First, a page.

by: Shaina Case

There exist multiple business entities to choose from but deciding which one you need or want may depend on how you plan to operate your business and the advice you receive from your accountant and attorney. This article examines the limited liability company (“LLC”) and the close LLC.

Wyoming is the trailblazer of the LLC, being the first state to pass legislation allowing the formation of this entity in 1977. LLCs are the most popular business entities formed in Wyoming. They offer liability protection similar to that of a corporation without the double taxation of a “C” corporation. That is, the LLC combines the liability shield of a corporation (the individual members, or owners, are not subject to potential personal liability that a general partner otherwise would be in a general partnership) with the federal tax classification of a partnership (the LLC is taxed as a partnership with each member treated as a partner). Once established under Wyoming law, the LLC exists independently from its members and, if properly organized and operated, can shield them from vicarious liability for the entity’s obligations and governs the LLC’s management and operations (usually through the creation of an operating agreement). In forming the LLC, decisions can also be made as to whether the LLC should be a classified as a close LLC (affording additional restrictions on asset transfers and lessened statutory formalities such as holding annual meetings).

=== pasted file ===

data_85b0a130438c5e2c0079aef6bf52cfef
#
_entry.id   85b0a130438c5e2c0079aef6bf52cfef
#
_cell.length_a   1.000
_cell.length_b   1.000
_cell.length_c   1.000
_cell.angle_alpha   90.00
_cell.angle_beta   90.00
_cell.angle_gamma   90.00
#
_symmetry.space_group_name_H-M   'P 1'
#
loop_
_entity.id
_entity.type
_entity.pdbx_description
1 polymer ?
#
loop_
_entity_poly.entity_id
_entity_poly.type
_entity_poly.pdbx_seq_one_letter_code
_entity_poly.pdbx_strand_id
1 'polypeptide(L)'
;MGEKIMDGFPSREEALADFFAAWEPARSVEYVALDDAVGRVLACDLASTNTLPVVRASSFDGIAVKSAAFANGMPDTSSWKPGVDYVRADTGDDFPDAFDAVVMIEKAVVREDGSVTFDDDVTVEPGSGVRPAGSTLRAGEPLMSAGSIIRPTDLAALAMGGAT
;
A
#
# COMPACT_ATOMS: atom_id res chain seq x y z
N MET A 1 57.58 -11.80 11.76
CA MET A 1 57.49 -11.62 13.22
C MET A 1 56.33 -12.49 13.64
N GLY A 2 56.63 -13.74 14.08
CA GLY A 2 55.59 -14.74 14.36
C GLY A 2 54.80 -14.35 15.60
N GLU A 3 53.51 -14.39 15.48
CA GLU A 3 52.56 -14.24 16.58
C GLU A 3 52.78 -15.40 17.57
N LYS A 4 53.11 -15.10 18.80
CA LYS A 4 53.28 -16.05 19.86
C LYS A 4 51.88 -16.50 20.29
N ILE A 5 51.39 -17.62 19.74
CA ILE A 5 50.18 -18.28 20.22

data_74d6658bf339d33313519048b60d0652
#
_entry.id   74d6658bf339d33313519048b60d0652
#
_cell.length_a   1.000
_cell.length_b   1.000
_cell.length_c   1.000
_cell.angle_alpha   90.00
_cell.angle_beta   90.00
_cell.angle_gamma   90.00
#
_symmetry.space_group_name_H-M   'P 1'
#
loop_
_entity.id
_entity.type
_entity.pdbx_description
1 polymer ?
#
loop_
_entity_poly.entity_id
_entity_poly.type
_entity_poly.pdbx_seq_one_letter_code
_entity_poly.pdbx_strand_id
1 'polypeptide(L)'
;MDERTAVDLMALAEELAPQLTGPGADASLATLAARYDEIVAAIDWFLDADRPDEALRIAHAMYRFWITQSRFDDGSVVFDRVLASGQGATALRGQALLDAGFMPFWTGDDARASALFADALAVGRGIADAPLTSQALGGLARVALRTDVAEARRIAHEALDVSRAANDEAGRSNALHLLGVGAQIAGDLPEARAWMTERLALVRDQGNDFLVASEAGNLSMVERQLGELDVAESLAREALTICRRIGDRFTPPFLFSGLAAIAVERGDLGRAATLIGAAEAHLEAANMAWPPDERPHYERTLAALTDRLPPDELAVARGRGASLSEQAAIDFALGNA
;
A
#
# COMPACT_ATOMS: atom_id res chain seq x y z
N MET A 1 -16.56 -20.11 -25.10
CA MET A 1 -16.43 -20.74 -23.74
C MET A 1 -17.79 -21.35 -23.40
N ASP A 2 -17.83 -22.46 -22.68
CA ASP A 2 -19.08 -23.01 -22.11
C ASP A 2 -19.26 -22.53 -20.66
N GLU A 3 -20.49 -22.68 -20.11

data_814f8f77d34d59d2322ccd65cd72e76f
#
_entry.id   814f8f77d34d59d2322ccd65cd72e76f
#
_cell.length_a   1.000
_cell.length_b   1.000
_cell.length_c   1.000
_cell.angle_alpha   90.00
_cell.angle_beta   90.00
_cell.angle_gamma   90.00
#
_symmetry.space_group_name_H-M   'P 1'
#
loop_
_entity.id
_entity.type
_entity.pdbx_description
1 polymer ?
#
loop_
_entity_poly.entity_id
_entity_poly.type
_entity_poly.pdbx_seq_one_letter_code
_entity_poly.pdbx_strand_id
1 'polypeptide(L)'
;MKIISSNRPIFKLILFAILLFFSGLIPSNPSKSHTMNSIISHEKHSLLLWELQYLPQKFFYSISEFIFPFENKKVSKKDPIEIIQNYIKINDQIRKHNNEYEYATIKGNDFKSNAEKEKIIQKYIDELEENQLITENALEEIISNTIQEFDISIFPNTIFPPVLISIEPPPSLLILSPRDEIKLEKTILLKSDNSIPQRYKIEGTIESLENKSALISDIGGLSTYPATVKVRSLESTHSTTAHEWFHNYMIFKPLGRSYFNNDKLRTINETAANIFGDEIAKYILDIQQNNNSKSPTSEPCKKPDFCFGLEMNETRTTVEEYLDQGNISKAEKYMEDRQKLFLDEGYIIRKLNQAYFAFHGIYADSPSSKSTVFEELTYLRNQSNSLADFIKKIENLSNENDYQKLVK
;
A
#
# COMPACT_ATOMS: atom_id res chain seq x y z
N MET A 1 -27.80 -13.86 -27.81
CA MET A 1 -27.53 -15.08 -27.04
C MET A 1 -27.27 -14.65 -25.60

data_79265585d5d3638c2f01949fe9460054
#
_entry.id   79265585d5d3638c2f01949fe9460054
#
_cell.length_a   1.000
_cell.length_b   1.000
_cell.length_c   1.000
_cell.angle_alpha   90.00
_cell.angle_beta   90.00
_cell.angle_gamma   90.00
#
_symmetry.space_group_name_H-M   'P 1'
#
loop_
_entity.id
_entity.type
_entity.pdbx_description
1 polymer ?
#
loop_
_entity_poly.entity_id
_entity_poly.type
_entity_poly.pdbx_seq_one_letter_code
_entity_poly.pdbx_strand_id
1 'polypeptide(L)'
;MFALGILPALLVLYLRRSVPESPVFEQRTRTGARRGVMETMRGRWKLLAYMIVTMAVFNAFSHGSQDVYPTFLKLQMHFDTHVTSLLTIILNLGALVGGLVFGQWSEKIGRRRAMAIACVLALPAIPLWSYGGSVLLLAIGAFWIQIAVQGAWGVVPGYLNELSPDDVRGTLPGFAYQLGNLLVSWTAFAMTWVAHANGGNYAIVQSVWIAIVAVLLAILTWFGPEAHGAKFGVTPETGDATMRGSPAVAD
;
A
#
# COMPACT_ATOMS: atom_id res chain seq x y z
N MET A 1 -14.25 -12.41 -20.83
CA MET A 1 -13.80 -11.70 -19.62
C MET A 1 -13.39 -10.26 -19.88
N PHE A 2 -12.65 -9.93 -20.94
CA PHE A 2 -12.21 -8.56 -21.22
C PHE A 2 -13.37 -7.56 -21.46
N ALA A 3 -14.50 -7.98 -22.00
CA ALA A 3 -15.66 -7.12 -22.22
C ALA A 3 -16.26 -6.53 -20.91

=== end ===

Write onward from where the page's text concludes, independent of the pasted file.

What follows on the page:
Federal entity classification election also affords LLC business owners the option to choose a tax election other than the default partnership tax status (S-corp or C-corp election).

Despite online sources making it increasingly simple to form an LLC without hiring or consulting an attorney or CPA, investing in a knowledgeable attorney or CPA today will very likely save money, time, and stress later should lawsuits, claims, or internal owner disagreements arise. Protect yourself and your business by seeking legal advice prior to formation.